Eastern University
Former names
Eastern Baptist Theological Seminary
Eastern Baptist College
Eastern College
MottoFaith, Reason and Justice
TypePrivate university
Religious affiliation
PresidentRonald A. Matthews
United States
CampusSuburban, 114 acres
ColorsMaroon and white
Sporting affiliations
NCAA Division III , MAC Commonwealth Conference

Eastern University (EU) is a private Christian university in St. Davids, Pennsylvania, with additional locations in Philadelphia and Harrisburg. The university offers undergraduate, graduate, and seminary programs. Eastern University is affiliated with the American Baptist Churches USA and has an interdenominational student body, faculty and administration.


The university has its origins in the foundation of Eastern Baptist Theological Seminary in 1925 in Philadelphia by six Conservative Baptist pastors from the American Baptist Publication Society. [2] In 1932, a collegiate department was founded.[3] The school became a separate institution in 1952 and moved to its present St. Davids location, taking the name Eastern Baptist College.[4] In 1972, it was renamed Eastern College.[5] In 2001, the Pennsylvania Department of Education granted the institution university status and it was renamed Eastern University. In 2004, the institution's Board voted to acquire its previous parent institution and Eastern Baptist Theological Seminary became a subsidiary of Eastern University. The following year, the seminary changed its name to Palmer Theological Seminary in honor of its longest serving president, Gordon Palmer (1936–48).[6]


The main campus is on 114 acres just west of Philadelphia, in St. Davids, Pennsylvania. It was originally a private estate, named Walmarthon, which was owned by the Walton family. The size of the campus has expanded through purchases of surrounding buildings and land.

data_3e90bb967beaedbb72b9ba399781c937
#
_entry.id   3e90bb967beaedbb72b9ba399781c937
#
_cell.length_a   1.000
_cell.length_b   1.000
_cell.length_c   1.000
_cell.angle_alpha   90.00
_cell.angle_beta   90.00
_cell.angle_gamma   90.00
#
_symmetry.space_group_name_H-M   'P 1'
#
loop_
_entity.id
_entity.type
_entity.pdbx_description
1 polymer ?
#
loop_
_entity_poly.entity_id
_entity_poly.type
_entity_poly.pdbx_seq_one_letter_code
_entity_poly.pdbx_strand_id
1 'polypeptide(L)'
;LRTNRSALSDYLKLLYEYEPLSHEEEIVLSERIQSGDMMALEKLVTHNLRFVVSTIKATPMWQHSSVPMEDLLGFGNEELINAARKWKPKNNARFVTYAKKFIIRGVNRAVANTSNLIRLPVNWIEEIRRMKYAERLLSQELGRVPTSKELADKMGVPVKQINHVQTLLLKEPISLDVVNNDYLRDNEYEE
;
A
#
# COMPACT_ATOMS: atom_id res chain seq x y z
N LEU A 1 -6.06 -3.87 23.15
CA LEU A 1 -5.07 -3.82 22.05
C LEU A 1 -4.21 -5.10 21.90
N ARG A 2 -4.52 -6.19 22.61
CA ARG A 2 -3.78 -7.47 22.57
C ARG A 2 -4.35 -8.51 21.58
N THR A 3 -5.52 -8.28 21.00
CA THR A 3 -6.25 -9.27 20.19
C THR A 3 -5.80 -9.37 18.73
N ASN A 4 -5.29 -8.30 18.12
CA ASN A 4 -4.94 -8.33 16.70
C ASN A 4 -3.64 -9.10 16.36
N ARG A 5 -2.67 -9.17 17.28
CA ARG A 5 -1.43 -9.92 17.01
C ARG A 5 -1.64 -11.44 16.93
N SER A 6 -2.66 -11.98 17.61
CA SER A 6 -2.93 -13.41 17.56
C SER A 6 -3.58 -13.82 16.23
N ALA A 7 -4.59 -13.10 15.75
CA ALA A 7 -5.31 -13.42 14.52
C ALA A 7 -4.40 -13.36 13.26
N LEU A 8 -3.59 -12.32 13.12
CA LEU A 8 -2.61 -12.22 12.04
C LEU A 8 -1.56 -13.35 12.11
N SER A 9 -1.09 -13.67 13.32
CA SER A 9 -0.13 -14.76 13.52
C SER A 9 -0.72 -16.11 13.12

Warner Memorial Library is housed in the Harold Howard Center. The Mazie Hall African American History Room contains books and memorabilia from a local educator. The Edison Room houses several drawings and artifacts which belonged to Thomas Edison.

The Bradstreet Observatory consists of twin 14.5-foot diameter domes that house 16” diameter Meade LX200 Schmidt-Cassegrain telescopes. This addition to Eastern’s facilities created opportunities for astronomical work and research done on campus.

In addition to the main campus in St. Davids, Eastern has additional sites in Center City, Philadelphia; City Avenue, Philadelphia; and Harrisburg, Pennsylvania.[7]


Eastern University offers associate, bachelor's, master's, and doctorate degrees in more than 100 areas of study. The university also offers undergraduate, graduate and noncredit certificates. Academic programs at the institution are housed in seven schools:


Eastern University is accredited by the Middle States Commission on Higher Education.[5] Several programs are also accredited:

Student media

The Waltonian is Eastern University’s student-run newspaper. It is published bi-weekly, and covers university, national, and international news.